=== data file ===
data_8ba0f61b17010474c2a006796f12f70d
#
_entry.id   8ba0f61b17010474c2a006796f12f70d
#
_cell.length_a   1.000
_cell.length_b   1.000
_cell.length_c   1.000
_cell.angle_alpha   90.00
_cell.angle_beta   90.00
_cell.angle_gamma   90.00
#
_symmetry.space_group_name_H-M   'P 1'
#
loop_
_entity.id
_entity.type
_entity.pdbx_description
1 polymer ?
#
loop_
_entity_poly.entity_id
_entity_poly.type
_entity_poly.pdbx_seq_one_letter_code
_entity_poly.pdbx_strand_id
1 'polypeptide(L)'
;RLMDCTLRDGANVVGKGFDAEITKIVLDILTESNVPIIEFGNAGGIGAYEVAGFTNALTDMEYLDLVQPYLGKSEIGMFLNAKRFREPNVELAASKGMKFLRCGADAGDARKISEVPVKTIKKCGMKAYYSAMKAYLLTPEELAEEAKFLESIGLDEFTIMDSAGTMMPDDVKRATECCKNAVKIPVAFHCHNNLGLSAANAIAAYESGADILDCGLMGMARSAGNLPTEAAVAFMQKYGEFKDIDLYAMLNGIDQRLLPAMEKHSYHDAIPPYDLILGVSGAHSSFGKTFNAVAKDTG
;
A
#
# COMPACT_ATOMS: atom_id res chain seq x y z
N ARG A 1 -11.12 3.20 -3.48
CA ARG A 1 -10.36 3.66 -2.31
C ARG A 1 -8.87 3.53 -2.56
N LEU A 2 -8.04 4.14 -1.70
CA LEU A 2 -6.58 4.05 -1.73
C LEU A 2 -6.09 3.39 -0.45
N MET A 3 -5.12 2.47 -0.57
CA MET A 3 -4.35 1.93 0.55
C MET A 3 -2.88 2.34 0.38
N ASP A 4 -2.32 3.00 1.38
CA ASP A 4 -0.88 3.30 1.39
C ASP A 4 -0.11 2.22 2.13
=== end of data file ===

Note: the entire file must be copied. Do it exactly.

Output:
data_8ba0f61b17010474c2a006796f12f70d
#
_entry.id   8ba0f61b17010474c2a006796f12f70d
#
_cell.length_a   1.000
_cell.length_b   1.000
_cell.length_c   1.000
_cell.angle_alpha   90.00
_cell.angle_beta   90.00
_cell.angle_gamma   90.00
#
_symmetry.space_group_name_H-M   'P 1'
#
loop_
_entity.id
_entity.type
_entity.pdbx_description
1 polymer ?
#
loop_
_entity_poly.entity_id
_entity_poly.type
_entity_poly.pdbx_seq_one_letter_code
_entity_poly.pdbx_strand_id
1 'polypeptide(L)'
;RLMDCTLRDGANVVGKGFDAEITKIVLDILTESNVPIIEFGNAGGIGAYEVAGFTNALTDMEYLDLVQPYLGKSEIGMFLNAKRFREPNVELAASKGMKFLRCGADAGDARKISEVPVKTIKKCGMKAYYSAMKAYLLTPEELAEEAKFLESIGLDEFTIMDSAGTMMPDDVKRATECCKNAVKIPVAFHCHNNLGLSAANAIAAYESGADILDCGLMGMARSAGNLPTEAAVAFMQKYGEFKDIDLYAMLNGIDQRLLPAMEKHSYHDAIPPYDLILGVSGAHSSFGKTFNAVAKDTG
;
A
#
# COMPACT_ATOMS: atom_id res chain seq x y z
N ARG A 1 -11.12 3.20 -3.48
CA ARG A 1 -10.36 3.66 -2.31
C ARG A 1 -8.87 3.53 -2.56
N LEU A 2 -8.04 4.14 -1.70
CA LEU A 2 -6.58 4.05 -1.73
C LEU A 2 -6.09 3.39 -0.45
N MET A 3 -5.12 2.47 -0.57
CA MET A 3 -4.35 1.93 0.55
C MET A 3 -2.88 2.34 0.38
N ASP A 4 -2.32 3.00 1.38
CA ASP A 4 -0.88 3.30 1.39
C ASP A 4 -0.11 2.22 2.13